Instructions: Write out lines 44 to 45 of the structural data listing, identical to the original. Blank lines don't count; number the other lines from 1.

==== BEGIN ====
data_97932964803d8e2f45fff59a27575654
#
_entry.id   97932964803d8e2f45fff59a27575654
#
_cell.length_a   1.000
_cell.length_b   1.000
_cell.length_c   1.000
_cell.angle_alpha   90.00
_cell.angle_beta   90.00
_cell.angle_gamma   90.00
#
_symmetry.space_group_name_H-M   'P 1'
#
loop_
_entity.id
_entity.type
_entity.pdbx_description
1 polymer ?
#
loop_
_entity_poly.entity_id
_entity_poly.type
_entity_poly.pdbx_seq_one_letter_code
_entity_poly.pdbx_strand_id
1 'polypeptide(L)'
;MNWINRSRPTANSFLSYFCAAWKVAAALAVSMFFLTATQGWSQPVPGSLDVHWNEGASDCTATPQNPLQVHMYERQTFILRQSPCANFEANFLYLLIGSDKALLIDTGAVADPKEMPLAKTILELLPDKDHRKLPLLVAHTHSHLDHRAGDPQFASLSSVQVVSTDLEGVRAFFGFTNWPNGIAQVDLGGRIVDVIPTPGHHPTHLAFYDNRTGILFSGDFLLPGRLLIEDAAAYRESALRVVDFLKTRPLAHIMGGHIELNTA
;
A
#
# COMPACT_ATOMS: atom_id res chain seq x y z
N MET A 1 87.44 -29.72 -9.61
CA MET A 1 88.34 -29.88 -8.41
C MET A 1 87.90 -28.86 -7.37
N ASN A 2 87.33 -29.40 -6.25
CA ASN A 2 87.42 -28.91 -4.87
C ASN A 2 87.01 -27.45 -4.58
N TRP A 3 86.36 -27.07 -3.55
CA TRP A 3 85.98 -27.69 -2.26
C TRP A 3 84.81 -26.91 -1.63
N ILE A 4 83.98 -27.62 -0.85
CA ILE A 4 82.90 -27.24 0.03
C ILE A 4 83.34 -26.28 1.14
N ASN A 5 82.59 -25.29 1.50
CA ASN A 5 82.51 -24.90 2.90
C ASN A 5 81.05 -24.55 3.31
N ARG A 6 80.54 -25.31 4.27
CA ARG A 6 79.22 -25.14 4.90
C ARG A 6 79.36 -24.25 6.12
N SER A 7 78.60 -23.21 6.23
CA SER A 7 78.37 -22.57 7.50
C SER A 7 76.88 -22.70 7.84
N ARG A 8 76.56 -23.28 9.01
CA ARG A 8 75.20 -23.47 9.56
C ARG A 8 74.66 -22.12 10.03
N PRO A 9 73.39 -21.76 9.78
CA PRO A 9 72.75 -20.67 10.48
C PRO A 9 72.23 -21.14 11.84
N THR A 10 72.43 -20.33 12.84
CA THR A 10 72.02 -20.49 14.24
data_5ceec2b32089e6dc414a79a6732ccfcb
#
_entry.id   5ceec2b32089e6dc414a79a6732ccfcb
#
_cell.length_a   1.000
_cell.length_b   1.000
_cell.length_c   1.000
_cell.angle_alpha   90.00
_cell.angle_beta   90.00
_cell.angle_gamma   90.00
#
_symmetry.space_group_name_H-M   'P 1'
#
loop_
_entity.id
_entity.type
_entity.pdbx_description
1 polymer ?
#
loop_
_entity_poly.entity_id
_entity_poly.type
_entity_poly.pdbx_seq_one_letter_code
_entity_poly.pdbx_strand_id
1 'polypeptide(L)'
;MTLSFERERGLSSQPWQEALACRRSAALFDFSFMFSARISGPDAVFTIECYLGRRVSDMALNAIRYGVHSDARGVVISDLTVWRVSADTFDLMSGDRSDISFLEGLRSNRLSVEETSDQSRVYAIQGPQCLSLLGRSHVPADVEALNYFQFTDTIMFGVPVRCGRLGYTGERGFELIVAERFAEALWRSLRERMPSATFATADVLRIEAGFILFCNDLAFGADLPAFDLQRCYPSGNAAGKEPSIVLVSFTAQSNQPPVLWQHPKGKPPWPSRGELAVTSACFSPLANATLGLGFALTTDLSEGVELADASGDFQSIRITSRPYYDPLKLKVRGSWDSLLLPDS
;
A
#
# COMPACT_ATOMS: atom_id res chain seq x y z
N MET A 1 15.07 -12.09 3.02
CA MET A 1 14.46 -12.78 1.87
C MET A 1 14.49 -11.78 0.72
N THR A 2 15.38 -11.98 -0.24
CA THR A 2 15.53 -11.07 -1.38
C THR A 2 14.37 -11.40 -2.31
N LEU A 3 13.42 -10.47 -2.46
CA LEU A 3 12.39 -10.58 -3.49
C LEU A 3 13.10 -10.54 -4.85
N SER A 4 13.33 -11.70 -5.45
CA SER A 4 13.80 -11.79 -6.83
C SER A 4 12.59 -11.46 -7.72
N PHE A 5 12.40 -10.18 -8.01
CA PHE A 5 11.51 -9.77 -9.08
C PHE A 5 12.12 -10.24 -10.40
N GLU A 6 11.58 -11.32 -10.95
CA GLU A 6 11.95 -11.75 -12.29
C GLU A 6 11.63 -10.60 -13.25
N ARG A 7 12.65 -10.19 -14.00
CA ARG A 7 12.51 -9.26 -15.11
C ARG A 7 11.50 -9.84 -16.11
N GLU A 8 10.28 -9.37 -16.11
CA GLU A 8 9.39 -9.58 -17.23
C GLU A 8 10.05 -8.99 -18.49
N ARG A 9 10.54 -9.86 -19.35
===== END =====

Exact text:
CA ASN A 5 82.51 -24.90 2.90
C ASN A 5 81.05 -24.55 3.31